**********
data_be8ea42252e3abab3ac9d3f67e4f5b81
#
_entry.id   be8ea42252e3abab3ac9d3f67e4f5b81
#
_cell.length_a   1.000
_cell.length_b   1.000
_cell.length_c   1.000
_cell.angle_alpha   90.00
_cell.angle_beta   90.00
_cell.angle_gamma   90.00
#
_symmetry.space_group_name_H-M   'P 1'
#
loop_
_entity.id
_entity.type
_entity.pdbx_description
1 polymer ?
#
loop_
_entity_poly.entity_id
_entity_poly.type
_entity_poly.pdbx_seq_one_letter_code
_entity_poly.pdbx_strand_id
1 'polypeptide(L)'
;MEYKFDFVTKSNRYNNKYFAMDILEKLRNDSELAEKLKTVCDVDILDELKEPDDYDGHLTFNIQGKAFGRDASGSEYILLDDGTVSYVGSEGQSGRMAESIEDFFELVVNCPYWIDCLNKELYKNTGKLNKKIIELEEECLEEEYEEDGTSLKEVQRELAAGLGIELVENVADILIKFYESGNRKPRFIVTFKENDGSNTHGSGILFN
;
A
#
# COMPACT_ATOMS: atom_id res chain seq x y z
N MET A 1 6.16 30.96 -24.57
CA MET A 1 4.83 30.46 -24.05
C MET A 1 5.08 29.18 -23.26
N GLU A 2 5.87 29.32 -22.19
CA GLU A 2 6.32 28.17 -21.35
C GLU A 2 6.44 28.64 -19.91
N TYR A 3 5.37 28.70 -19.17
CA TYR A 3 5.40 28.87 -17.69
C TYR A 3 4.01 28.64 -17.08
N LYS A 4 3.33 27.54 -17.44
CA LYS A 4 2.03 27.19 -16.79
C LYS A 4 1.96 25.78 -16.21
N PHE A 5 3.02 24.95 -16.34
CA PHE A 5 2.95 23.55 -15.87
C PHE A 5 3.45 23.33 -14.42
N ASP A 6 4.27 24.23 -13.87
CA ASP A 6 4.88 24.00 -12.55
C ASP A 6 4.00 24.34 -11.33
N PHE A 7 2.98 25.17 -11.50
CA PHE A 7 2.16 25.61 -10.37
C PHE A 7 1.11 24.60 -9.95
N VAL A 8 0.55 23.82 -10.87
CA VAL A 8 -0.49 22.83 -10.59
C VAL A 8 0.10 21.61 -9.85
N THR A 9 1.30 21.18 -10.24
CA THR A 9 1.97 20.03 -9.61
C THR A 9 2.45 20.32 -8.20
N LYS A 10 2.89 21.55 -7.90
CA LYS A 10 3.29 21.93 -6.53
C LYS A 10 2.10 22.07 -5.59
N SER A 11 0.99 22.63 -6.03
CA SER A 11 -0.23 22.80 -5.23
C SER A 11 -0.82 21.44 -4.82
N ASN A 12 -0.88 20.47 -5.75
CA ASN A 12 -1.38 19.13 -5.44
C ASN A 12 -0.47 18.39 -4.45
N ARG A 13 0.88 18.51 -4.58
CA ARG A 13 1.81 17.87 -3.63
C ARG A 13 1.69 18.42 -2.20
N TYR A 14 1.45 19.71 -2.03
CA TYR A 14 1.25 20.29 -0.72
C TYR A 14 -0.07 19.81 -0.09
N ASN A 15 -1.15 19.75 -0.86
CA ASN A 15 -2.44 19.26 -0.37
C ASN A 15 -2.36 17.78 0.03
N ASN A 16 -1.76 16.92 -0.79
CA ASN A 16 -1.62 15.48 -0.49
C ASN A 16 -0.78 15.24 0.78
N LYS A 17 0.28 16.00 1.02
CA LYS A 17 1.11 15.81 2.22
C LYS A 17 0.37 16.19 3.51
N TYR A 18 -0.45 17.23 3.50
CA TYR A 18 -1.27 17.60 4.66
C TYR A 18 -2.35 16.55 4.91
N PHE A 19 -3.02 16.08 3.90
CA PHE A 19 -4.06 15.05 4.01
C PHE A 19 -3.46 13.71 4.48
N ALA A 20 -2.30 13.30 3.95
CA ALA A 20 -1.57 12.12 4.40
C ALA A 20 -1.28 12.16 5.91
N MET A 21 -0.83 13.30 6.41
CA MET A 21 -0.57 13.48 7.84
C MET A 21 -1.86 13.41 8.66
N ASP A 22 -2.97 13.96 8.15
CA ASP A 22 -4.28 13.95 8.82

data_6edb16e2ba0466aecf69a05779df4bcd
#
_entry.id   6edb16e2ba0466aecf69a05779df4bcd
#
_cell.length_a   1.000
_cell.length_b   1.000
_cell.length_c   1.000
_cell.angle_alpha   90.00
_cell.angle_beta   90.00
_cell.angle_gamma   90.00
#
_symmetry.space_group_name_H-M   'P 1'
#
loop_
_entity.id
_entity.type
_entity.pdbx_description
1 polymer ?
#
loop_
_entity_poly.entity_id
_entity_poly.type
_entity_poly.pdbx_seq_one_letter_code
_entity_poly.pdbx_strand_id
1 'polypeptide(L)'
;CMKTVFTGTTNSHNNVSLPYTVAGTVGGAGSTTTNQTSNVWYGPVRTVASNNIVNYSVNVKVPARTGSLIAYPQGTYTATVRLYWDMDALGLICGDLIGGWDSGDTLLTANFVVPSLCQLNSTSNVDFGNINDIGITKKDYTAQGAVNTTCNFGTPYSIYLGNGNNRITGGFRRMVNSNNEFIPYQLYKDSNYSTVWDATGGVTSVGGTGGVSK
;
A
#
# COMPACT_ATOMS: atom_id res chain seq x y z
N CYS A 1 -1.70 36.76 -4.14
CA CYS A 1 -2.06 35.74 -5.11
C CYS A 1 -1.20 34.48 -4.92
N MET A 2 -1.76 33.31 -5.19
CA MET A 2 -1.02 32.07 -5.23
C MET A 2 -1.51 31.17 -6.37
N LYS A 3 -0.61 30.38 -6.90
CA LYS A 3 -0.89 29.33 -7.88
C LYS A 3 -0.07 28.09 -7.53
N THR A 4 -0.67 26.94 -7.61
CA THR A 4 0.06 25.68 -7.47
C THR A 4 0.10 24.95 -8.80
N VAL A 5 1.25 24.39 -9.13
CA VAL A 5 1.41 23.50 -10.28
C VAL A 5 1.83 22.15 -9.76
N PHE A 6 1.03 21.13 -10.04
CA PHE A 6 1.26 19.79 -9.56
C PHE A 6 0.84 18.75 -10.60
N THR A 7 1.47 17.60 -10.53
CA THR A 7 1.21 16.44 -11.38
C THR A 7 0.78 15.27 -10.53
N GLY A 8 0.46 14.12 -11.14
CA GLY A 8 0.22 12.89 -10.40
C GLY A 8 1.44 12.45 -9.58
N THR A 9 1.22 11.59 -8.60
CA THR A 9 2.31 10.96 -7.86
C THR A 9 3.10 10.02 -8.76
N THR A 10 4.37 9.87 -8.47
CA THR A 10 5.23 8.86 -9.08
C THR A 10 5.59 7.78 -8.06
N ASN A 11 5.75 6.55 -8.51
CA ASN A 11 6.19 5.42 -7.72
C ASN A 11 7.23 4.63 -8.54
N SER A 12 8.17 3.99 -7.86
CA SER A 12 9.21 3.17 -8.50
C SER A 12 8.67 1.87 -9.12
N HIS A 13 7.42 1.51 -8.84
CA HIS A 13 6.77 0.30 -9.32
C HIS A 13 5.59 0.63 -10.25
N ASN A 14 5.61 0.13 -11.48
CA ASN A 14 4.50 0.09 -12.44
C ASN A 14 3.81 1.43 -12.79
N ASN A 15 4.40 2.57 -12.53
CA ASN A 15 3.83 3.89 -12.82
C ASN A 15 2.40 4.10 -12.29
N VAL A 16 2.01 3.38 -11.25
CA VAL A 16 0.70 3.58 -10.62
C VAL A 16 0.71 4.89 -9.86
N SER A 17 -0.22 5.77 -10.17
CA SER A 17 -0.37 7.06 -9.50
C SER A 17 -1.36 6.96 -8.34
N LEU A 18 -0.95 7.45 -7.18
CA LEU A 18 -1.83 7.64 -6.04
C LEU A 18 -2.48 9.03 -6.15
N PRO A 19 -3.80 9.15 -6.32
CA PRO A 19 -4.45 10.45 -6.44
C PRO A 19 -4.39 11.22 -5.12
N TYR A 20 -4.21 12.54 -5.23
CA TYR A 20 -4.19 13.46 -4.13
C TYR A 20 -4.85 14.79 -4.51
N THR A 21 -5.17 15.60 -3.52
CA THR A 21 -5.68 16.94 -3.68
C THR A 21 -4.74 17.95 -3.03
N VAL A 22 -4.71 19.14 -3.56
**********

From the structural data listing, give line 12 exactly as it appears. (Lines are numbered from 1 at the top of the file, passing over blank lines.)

_symmetry.space_group_name_H-M   'P 1'